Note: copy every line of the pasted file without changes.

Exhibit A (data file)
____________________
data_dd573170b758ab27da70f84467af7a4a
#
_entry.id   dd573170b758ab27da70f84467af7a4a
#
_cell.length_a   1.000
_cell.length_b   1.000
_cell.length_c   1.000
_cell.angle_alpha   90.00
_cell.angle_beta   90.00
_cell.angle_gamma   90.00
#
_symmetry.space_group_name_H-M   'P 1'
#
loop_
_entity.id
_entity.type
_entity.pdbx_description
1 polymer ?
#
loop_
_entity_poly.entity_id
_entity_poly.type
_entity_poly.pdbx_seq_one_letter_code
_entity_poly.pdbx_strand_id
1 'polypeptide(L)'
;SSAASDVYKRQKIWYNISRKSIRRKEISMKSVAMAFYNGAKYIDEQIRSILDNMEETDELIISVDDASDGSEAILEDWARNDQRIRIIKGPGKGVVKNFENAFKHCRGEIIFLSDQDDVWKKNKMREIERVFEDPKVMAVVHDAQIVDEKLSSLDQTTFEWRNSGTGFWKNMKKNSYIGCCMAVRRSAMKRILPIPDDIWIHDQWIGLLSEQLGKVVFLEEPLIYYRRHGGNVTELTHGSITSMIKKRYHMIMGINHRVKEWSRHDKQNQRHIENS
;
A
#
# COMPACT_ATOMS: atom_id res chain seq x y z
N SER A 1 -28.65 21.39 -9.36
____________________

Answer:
data_dd573170b758ab27da70f84467af7a4a
#
_entry.id   dd573170b758ab27da70f84467af7a4a
#
_cell.length_a   1.000
_cell.length_b   1.000
_cell.length_c   1.000
_cell.angle_alpha   90.00
_cell.angle_beta   90.00
_cell.angle_gamma   90.00
#
_symmetry.space_group_name_H-M   'P 1'
#
loop_
_entity.id
_entity.type
_entity.pdbx_description
1 polymer ?
#
loop_
_entity_poly.entity_id
_entity_poly.type
_entity_poly.pdbx_seq_one_letter_code
_entity_poly.pdbx_strand_id
1 'polypeptide(L)'
;SSAASDVYKRQKIWYNISRKSIRRKEISMKSVAMAFYNGAKYIDEQIRSILDNMEETDELIISVDDASDGSEAILEDWARNDQRIRIIKGPGKGVVKNFENAFKHCRGEIIFLSDQDDVWKKNKMREIERVFEDPKVMAVVHDAQIVDEKLSSLDQTTFEWRNSGTGFWKNMKKNSYIGCCMAVRRSAMKRILPIPDDIWIHDQWIGLLSEQLGKVVFLEEPLIYYRRHGGNVTELTHGSITSMIKKRYHMIMGINHRVKEWSRHDKQNQRHIENS
;
A
#
# COMPACT_ATOMS: atom_id res chain seq x y z
N SER A 1 -28.65 21.39 -9.36